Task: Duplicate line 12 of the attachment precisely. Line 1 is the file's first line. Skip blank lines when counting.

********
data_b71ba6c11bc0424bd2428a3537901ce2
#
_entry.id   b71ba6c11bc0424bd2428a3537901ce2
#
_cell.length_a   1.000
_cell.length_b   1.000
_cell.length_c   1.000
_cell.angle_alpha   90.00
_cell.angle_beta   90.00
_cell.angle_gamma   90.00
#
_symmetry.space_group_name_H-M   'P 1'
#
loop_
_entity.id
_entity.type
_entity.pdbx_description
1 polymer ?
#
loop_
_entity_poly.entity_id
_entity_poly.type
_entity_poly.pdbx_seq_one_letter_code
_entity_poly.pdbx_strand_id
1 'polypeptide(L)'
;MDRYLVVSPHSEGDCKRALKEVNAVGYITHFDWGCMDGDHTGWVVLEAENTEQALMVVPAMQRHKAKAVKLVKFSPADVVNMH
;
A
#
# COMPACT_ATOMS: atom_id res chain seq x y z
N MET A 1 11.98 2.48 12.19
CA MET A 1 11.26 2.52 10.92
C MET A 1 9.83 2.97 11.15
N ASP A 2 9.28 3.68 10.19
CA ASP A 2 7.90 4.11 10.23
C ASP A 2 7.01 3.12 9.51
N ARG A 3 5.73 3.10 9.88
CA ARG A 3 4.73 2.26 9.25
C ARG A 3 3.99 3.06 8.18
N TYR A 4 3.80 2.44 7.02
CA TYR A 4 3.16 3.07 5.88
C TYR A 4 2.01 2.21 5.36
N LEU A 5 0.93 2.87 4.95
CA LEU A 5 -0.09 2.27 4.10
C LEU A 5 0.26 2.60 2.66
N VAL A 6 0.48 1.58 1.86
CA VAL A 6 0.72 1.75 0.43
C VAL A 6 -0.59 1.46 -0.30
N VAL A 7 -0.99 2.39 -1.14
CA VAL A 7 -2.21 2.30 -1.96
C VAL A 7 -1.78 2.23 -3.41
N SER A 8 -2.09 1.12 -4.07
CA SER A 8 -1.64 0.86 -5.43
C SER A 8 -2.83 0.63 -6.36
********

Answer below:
_symmetry.space_group_name_H-M   'P 1'